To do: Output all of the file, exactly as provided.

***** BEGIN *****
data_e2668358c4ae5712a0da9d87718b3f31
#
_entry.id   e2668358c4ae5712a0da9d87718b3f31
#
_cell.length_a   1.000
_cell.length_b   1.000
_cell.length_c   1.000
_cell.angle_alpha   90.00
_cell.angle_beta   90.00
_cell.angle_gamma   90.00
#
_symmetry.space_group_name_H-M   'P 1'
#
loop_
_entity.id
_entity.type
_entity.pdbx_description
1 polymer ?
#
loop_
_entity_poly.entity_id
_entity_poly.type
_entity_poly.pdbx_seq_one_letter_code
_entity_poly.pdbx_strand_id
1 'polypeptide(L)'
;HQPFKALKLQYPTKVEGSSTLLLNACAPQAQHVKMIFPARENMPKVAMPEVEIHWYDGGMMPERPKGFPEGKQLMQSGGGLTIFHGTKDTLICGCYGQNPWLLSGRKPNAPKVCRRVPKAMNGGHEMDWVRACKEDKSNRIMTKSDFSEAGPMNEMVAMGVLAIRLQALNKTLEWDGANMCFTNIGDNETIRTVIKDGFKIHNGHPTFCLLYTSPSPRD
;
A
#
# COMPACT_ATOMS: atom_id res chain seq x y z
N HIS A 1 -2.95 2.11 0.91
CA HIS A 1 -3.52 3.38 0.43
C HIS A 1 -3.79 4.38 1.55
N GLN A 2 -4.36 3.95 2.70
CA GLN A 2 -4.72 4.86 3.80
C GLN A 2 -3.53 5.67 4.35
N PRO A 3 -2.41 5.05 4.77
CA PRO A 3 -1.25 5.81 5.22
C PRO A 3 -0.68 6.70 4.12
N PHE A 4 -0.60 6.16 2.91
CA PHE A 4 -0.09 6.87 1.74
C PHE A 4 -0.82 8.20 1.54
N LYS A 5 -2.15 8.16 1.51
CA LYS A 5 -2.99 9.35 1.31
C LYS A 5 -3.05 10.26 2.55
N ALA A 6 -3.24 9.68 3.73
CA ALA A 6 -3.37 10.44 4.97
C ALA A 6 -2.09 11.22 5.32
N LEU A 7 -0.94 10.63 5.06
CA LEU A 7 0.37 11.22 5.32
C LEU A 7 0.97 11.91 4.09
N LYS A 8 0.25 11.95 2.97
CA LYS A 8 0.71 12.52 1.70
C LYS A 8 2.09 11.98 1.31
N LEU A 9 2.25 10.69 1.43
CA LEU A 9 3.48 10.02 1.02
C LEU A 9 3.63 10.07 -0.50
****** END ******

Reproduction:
data_e2668358c4ae5712a0da9d87718b3f31
#
_entry.id   e2668358c4ae5712a0da9d87718b3f31
#
_cell.length_a   1.000
_cell.length_b   1.000
_cell.length_c   1.000
_cell.angle_alpha   90.00
_cell.angle_beta   90.00
_cell.angle_gamma   90.00
#
_symmetry.space_group_name_H-M   'P 1'
#
loop_
_entity.id
_entity.type
_entity.pdbx_description
1 polymer ?
#
loop_
_entity_poly.entity_id
_entity_poly.type
_entity_poly.pdbx_seq_one_letter_code
_entity_poly.pdbx_strand_id
1 'polypeptide(L)'
;HQPFKALKLQYPTKVEGSSTLLLNACAPQAQHVKMIFPARENMPKVAMPEVEIHWYDGGMMPERPKGFPEGKQLMQSGGGLTIFHGTKDTLICGCYGQNPWLLSGRKPNAPKVCRRVPKAMNGGHEMDWVRACKEDKSNRIMTKSDFSEAGPMNEMVAMGVLAIRLQALNKTLEWDGANMCFTNIGDNETIRTVIKDGFKIHNGHPTFCLLYTSPSPRD
;
A
#
# COMPACT_ATOMS: atom_id res chain seq x y z
N HIS A 1 -2.95 2.11 0.91
CA HIS A 1 -3.52 3.38 0.43
C HIS A 1 -3.79 4.38 1.55
N GLN A 2 -4.36 3.95 2.70
CA GLN A 2 -4.72 4.86 3.80
C GLN A 2 -3.53 5.67 4.35
N PRO A 3 -2.41 5.05 4.77
CA PRO A 3 -1.25 5.81 5.22
C PRO A 3 -0.68 6.70 4.12
N PHE A 4 -0.60 6.16 2.91
CA PHE A 4 -0.09 6.87 1.74
C PHE A 4 -0.82 8.20 1.54
N LYS A 5 -2.15 8.16 1.51
CA LYS A 5 -2.99 9.35 1.31
C LYS A 5 -3.05 10.26 2.55
N ALA A 6 -3.24 9.68 3.73
CA ALA A 6 -3.37 10.44 4.97
C ALA A 6 -2.09 11.22 5.32
N LEU A 7 -0.94 10.63 5.06
CA LEU A 7 0.37 11.22 5.32
C LEU A 7 0.97 11.91 4.09
N LYS A 8 0.25 11.95 2.97
CA LYS A 8 0.71 12.52 1.70
C LYS A 8 2.09 11.98 1.31
N LEU A 9 2.25 10.69 1.43
CA LEU A 9 3.48 10.02 1.02
C LEU A 9 3.63 10.07 -0.50